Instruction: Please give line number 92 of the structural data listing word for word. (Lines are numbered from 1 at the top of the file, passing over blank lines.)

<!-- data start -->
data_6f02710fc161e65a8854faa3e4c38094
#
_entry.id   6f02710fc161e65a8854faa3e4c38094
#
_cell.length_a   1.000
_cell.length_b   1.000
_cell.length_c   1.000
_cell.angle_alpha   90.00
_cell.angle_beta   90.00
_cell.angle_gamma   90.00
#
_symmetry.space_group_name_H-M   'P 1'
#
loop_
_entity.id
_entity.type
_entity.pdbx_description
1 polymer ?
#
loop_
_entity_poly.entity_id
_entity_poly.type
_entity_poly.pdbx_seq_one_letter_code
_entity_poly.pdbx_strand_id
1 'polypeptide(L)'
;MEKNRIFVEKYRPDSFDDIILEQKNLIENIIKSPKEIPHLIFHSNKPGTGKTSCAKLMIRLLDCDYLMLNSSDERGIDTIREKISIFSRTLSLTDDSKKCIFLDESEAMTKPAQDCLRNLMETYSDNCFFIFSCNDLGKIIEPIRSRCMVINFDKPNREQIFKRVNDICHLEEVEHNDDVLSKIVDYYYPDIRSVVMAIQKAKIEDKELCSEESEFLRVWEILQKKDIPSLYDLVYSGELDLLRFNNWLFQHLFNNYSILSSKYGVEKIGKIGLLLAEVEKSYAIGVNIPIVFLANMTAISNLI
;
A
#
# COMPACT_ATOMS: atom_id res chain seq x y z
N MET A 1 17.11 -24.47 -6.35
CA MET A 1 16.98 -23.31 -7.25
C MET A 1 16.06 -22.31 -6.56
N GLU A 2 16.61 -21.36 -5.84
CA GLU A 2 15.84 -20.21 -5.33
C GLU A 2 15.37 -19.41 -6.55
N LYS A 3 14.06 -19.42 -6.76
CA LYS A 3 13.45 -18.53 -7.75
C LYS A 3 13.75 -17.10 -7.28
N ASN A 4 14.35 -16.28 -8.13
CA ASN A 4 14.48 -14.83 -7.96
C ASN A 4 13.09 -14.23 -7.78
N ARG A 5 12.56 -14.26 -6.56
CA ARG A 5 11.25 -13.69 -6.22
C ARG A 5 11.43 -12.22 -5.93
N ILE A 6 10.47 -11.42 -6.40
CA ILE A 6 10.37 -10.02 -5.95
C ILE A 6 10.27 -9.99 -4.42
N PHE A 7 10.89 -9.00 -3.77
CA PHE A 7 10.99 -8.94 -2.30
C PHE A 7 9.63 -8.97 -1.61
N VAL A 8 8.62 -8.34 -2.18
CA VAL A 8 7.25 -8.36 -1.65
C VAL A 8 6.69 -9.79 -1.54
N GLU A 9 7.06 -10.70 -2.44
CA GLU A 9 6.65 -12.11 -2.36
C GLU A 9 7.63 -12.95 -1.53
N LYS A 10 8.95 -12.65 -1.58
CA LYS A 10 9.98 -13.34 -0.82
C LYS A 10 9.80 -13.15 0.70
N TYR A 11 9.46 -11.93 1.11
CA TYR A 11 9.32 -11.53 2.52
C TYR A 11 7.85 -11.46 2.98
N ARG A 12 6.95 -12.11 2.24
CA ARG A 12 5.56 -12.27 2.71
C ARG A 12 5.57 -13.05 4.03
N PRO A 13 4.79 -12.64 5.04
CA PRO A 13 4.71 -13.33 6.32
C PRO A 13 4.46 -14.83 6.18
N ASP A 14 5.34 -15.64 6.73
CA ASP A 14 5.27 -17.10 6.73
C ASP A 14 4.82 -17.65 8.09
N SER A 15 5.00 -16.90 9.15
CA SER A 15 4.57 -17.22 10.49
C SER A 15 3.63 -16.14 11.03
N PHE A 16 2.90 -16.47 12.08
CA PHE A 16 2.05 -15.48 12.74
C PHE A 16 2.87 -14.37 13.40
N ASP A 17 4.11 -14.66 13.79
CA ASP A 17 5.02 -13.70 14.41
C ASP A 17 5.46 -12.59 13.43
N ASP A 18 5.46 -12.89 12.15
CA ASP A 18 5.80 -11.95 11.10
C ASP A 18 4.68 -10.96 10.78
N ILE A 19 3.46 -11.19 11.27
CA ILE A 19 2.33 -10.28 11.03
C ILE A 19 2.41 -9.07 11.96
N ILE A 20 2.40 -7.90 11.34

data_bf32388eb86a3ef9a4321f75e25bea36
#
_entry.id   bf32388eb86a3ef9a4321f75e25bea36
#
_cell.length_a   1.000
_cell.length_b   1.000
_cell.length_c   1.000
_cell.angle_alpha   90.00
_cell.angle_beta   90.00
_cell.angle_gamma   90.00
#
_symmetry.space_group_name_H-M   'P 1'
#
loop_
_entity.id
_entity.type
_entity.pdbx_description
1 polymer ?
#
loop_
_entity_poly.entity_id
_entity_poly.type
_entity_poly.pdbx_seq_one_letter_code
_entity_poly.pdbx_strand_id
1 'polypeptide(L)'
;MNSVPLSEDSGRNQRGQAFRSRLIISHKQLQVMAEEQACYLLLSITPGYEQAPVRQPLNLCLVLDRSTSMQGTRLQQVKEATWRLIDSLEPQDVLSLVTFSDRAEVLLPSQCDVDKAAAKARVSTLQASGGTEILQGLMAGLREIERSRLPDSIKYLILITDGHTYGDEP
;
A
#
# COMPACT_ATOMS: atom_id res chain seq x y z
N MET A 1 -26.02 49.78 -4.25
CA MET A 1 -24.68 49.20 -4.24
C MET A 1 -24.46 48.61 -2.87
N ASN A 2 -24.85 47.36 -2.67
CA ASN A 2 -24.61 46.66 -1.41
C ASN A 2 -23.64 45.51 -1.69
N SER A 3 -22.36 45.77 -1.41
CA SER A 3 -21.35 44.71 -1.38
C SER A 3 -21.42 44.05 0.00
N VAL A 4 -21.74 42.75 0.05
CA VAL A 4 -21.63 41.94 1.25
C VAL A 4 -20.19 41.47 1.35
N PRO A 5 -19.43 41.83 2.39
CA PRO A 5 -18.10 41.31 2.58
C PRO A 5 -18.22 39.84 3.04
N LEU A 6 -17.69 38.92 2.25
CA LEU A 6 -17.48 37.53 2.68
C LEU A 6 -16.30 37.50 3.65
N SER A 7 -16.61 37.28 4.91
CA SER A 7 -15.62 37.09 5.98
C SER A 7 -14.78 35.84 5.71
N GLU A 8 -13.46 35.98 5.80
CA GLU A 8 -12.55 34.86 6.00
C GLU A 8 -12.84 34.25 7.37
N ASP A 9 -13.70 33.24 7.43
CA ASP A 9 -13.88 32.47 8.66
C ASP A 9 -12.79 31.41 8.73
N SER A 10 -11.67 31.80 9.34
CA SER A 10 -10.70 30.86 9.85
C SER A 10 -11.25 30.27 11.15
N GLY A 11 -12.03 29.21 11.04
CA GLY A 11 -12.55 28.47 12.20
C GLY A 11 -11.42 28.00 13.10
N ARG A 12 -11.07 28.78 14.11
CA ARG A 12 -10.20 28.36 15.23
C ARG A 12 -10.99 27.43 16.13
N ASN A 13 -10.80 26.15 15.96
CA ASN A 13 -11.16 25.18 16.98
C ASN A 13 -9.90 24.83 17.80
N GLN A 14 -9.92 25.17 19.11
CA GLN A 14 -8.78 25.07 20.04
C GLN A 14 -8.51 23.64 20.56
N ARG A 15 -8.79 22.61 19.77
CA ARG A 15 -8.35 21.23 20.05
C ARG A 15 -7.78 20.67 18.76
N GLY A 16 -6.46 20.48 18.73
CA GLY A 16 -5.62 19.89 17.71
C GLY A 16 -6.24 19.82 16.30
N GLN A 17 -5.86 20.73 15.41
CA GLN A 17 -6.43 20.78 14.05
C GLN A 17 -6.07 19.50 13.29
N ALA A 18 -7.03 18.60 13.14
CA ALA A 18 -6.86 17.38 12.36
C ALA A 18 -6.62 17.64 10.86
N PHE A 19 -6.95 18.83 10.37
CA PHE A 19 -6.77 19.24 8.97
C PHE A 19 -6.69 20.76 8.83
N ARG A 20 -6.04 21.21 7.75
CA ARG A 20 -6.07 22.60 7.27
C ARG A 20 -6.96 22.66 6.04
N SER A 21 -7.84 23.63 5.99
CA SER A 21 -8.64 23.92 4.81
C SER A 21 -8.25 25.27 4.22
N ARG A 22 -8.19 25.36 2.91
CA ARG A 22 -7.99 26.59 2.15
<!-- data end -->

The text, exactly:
#